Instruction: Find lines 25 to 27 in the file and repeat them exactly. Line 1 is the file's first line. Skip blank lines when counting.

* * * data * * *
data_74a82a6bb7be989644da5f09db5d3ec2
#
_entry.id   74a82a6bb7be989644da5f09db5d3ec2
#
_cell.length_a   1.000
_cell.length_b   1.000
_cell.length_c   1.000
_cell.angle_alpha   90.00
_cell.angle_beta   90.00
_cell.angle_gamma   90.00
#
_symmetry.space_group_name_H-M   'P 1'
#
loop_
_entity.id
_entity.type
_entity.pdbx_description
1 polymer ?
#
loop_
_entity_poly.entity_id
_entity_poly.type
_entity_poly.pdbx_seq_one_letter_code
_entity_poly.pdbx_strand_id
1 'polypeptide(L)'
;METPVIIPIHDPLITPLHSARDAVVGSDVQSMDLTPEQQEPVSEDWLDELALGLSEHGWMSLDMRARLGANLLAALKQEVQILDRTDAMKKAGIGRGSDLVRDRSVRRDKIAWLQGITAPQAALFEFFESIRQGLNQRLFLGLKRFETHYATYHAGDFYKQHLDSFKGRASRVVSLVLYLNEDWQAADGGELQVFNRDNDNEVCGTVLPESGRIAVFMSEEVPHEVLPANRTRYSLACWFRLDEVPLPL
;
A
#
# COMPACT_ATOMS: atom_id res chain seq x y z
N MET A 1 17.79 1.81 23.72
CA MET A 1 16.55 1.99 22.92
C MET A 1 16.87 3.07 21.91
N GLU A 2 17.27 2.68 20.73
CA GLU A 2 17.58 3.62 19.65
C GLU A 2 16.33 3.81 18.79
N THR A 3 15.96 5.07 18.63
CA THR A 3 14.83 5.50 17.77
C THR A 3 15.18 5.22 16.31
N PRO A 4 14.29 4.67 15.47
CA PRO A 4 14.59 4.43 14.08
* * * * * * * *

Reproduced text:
1 'polypeptide(L)'
;METPVIIPIHDPLITPLHSARDAVVGSDVQSMDLTPEQQEPVSEDWLDELALGLSEHGWMSLDMRARLGANLLAALKQEVQILDRTDAMKKAGIGRGSDLVRDRSVRRDKIAWLQGITAPQAALFEFFESIRQGLNQRLFLGLKRFETHYATYHAGDFYKQHLDSFKGRASRVVSLVLYLNEDWQAADGGELQVFNRDNDNEVCGTVLPESGRIAVFMSEEVPHEVLPANRTRYSLACWFRLDEVPLPL
;